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Philosophy

Department Chairperson: Fr. Kevin Scalf, C.PP.S.

Support Area Director: Fr. Kevin Scalf, C.PP.S.

Faculty: Joan Crist, Ph.D.; Fr. Kevin Scalf, C.PP.S.

Program Details


Minor in Philosophy (15 hours)

To earn a minor in Philosophy, students must take PHIL 200 plus any other twelve hours with a PHIL prefix.

Philosophy Courses (PHIL)

PHIL 200. Great Philosophical Ideas
3 hours
In this course, students seek what is true and good in conversation with the Great Books of Western philosophy. The foundation is the Seminar, an open conversation centered on a text and guided by the instructor. Students read and discuss works by Plato, Aristotle, and other philosophers of classical Greece and Rome, scholastic and spiritual thinkers of the Middle Ages such as Anselm and Aquinas, and seminal thinkers of the modern world, such as Rene' Descartes, John Locke, and Friedrich Nietzsche.
(This course is a CCSJ General Education option in Humanities.)
Prerequisites: EWPC 103

PHIL 321. What Is Real? Metaphysics
3 hours
Beginning with Plato and Aristotle, students trace the history of distinct approaches to the question of what is truly real, as well as the development of formal logic. Through a close study of selections from Euclid’s Elements, students develop the discipline to follow a train of deductive reasoning. Through study of Thomas Aquinas, students trace arguments for the existence of a supreme being. Through selections from Descartes, Hume, Kant, and Darwin, and other writers, students trace revolutions of thought that mark the modern history of metaphysics and the physical sciences, and call into question the existence of God, truth, and reality.
Prerequisites: PHIL 200, EWPC 103, or Instructor consent.

PHIL 322. How Can I Know? Epistemology
3 hours
In this course, students read and discuss works related to epistemology, theories of the soul, psychology, and sociology. Beginning with Plato and Aristotle, students trace the history of distinct approaches in the Ancient world to the nature of the human spirit and how human beings perceive, understand, feel, and develop personalities. Continuing with the late Patristic period and Middle Ages, students analyze the spiritual itineraries of great mystical writers, such as Bonaventure or Teresa of Avila. Concluding with modern philosophers, such as Descartes, William James, Nietzsche, Soren Kierkegaard, Sigmund Freud, and Carl Jung, students explore how modern thinkers approach the problems of knowledge, human development, and the relationship of mind and body.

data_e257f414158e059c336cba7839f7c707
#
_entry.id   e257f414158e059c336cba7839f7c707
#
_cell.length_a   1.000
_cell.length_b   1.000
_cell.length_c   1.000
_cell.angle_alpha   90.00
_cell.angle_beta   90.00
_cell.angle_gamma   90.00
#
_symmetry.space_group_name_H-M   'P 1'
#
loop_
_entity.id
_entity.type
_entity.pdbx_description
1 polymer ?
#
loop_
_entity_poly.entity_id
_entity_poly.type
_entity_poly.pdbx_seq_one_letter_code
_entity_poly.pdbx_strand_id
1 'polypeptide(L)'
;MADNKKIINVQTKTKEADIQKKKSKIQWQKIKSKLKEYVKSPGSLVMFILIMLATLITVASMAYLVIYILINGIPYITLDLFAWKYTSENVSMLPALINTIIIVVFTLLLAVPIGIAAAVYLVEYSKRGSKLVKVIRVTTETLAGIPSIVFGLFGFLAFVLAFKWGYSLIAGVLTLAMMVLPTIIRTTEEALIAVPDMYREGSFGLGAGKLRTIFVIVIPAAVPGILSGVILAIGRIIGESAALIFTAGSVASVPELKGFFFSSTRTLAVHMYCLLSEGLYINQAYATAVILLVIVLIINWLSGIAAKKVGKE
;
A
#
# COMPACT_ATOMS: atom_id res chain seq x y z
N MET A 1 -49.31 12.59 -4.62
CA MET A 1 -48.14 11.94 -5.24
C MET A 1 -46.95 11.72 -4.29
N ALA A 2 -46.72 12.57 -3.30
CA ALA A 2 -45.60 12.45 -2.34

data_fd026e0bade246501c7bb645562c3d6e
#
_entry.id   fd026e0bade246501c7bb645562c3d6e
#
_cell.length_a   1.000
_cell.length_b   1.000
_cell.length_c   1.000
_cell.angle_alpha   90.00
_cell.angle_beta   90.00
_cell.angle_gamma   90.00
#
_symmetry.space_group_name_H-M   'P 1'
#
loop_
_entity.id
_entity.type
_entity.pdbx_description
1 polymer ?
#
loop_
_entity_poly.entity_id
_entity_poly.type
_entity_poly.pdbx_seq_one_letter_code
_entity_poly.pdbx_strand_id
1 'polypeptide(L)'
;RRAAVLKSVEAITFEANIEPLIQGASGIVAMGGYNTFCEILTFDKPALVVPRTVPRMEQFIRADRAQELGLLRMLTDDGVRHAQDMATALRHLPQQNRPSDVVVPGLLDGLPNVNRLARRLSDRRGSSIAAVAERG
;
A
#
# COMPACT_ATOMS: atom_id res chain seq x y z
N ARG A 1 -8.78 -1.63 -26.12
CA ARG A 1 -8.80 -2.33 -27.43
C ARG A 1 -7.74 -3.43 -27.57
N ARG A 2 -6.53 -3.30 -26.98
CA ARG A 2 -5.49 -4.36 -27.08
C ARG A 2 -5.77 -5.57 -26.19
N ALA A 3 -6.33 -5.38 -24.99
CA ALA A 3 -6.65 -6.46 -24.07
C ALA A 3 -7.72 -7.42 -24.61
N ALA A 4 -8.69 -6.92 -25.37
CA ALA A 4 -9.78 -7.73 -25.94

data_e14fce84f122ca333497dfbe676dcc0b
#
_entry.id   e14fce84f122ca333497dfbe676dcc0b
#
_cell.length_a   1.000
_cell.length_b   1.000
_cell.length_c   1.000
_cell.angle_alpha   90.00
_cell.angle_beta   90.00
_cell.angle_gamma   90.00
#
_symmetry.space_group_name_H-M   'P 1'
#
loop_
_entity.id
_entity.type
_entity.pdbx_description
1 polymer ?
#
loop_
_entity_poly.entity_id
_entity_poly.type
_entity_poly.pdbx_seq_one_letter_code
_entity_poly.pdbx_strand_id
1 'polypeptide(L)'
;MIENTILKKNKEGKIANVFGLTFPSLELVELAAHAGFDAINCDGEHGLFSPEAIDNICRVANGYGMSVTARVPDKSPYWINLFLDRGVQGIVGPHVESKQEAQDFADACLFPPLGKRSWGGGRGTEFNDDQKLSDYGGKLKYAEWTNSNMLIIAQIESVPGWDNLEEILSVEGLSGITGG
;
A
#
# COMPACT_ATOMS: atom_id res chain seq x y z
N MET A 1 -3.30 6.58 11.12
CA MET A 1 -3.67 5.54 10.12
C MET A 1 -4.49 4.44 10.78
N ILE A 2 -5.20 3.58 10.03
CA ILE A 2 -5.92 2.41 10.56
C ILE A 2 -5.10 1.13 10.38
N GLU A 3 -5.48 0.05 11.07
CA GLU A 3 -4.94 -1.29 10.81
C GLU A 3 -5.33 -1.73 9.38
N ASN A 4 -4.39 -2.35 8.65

Prerequisites: PHIL 200, EWPC 103, or Instructor consent.

PHIL 323. How Should I Live? Ethics
3 hours
In this course, students investigate various ethical frameworks, with the goal of developing a well-formed conscience and ethically reflective mindset in personal and professional life. Frameworks include Aristotle's virtue ethics, the natural law approach of Thomas Aquinas, Kant's deontological approach, the utilitarianism of John Stuart Mill, and the social contract theories of Locke, Rousseau, or Hobbes. Through the application of these approaches, students evaluate and form well-grounded judgments on issues such as honesty, respect, relationships, consent, privacy, prejudice, decision-making, economic and environmental stewardship, individual rights, and personal and social responsibility. Ultimately, students develop an answer to the question, “What is ethics, why do I need it, and how do I apply it to my personal and professional life?”
Prerequisites: PHIL 200, EWPC 103, or Instructor consent.
PHIL 375/BSMT 375, Business Ethics, also satisfies the requirements for this course.

PHIL 375. Business and Professional Ethics
3 hours
This course will investigate some of the major social and ethical issues associated with business and the professions. Topics to be covered include theories of right and wrong, relativism, the justification of moral judgments, the social responsibilities of business employers, bluffing in negotiations, deception in advertising, extortion, decision-making role of the professional and professional responsibility.
Cross-listed: BSMT 375
Prerequisite: PHIL 200

PHIL 496. Topics in Philosophy
3 hours
Topics courses in philosophy allow students to explore philosophical texts and issues not studied in the core classes and are developed according to student and faculty interest. Appropriate Religious Studies/Theology courses, History courses, and Directed Studies may be accepted in fulfillment of this requirement with the approval of the program director and with an appropriate final assessment.
Prerequisites: PHIL 200, EWPC 103, or Instructor consent.




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